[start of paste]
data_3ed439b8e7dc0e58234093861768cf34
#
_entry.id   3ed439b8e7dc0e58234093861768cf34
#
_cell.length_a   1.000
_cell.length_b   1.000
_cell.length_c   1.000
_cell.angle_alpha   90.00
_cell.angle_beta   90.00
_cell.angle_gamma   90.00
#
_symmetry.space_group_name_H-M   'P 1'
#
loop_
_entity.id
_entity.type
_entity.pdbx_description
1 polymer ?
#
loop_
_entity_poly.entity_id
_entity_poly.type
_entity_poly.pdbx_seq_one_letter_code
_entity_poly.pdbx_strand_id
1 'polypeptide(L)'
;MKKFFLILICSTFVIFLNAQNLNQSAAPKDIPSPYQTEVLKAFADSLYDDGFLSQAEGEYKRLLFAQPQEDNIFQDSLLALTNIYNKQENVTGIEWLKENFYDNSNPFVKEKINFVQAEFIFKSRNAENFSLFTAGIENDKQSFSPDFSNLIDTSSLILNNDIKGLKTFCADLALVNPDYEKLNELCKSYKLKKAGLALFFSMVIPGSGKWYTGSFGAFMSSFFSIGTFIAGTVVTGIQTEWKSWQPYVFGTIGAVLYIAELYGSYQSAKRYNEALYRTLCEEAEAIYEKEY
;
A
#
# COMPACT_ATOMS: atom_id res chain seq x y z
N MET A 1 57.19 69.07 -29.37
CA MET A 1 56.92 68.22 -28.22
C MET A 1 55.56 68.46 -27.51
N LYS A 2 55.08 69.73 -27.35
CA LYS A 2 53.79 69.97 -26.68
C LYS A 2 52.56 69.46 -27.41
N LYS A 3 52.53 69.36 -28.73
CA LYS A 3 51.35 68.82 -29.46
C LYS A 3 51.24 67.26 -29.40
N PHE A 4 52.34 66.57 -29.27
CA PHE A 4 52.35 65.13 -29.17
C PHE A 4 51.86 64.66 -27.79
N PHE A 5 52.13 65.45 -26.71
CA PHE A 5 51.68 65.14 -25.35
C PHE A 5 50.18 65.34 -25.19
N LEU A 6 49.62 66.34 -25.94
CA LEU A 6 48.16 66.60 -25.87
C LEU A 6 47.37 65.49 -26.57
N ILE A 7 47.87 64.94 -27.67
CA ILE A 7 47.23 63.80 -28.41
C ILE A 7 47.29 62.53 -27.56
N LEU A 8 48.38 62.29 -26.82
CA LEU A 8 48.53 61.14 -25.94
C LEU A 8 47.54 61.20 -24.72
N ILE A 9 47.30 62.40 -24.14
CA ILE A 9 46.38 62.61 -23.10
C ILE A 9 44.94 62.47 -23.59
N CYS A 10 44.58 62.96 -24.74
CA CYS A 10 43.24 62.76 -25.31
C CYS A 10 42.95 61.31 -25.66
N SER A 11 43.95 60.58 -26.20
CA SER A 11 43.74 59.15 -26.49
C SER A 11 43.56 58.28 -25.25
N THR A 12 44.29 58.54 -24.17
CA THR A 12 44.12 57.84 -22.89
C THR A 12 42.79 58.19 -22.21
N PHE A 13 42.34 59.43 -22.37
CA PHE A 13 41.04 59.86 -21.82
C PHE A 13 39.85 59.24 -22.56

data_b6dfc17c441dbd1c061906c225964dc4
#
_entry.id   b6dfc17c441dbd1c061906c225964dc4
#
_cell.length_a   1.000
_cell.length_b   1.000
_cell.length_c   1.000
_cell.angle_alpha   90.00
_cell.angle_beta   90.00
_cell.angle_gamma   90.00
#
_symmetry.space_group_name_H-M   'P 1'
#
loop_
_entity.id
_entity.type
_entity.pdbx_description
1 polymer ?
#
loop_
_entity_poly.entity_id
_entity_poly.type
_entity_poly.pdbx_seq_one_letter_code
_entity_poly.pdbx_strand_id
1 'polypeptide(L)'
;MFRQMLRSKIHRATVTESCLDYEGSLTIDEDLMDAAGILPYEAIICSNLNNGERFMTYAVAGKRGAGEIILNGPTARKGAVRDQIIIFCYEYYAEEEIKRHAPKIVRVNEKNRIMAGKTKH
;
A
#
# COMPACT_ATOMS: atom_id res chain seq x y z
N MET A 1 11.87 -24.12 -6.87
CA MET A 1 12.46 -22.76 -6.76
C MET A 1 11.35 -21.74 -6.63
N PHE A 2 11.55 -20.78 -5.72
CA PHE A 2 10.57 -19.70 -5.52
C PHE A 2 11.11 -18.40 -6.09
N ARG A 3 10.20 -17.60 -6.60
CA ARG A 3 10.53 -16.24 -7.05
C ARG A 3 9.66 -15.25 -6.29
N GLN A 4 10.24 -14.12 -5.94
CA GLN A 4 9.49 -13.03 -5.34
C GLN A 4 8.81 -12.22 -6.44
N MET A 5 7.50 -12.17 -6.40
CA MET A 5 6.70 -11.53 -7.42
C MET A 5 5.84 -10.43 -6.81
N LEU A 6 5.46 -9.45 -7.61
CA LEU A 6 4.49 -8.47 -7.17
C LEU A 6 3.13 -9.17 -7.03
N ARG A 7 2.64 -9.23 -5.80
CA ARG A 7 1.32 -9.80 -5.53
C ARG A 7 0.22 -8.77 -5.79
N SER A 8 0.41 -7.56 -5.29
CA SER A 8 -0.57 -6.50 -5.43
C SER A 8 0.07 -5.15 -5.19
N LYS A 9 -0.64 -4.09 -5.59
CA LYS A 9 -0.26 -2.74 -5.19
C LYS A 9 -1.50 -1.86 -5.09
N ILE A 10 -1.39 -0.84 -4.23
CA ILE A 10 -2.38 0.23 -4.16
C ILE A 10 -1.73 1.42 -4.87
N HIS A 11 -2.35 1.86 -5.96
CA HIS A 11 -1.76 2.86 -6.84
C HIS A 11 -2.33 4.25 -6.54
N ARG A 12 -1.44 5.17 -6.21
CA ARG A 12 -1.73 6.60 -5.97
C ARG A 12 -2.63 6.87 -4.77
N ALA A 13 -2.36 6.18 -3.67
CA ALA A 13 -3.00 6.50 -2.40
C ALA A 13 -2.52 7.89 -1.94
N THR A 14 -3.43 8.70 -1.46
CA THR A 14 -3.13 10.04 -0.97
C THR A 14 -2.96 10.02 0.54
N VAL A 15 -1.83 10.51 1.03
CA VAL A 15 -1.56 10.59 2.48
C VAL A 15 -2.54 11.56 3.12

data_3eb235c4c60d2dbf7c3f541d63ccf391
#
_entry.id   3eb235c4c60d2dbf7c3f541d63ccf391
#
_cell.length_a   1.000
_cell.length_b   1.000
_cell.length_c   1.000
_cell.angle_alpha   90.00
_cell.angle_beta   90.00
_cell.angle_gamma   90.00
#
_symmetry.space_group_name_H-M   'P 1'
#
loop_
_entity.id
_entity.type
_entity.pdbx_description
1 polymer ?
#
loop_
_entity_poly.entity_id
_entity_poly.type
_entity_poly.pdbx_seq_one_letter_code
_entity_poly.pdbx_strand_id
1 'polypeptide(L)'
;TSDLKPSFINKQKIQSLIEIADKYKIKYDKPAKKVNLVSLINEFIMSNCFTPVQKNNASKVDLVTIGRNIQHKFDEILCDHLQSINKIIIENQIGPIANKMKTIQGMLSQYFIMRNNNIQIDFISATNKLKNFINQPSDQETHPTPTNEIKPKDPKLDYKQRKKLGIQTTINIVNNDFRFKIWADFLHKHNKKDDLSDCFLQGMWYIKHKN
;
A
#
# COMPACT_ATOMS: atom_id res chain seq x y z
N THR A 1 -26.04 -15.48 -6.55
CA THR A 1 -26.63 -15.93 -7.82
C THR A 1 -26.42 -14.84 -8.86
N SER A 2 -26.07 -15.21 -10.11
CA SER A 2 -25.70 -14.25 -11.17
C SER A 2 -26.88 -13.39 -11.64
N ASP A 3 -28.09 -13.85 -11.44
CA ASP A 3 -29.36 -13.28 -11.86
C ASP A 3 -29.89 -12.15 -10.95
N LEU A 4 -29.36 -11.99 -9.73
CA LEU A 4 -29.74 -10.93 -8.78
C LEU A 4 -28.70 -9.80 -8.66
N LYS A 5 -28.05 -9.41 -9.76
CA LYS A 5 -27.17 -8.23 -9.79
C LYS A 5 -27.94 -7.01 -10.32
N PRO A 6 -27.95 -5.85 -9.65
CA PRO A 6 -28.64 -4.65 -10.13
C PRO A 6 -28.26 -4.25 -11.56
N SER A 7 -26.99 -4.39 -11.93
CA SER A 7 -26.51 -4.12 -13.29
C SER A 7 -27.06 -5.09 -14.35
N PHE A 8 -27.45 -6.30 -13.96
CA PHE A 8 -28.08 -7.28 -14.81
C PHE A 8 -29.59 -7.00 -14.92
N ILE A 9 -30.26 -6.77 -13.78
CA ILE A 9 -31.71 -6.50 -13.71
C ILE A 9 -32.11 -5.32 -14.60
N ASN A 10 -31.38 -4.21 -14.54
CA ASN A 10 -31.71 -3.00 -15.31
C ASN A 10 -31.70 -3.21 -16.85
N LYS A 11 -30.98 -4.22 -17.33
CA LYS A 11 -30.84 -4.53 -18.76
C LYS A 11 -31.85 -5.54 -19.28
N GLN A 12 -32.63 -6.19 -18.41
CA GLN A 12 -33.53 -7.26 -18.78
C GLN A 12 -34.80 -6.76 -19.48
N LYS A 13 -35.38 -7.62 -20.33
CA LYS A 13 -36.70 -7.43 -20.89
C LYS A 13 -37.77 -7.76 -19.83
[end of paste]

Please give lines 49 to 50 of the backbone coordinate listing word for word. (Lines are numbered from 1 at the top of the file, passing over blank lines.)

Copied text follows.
N ILE A 7 47.87 64.94 -27.67
CA ILE A 7 47.23 63.80 -28.41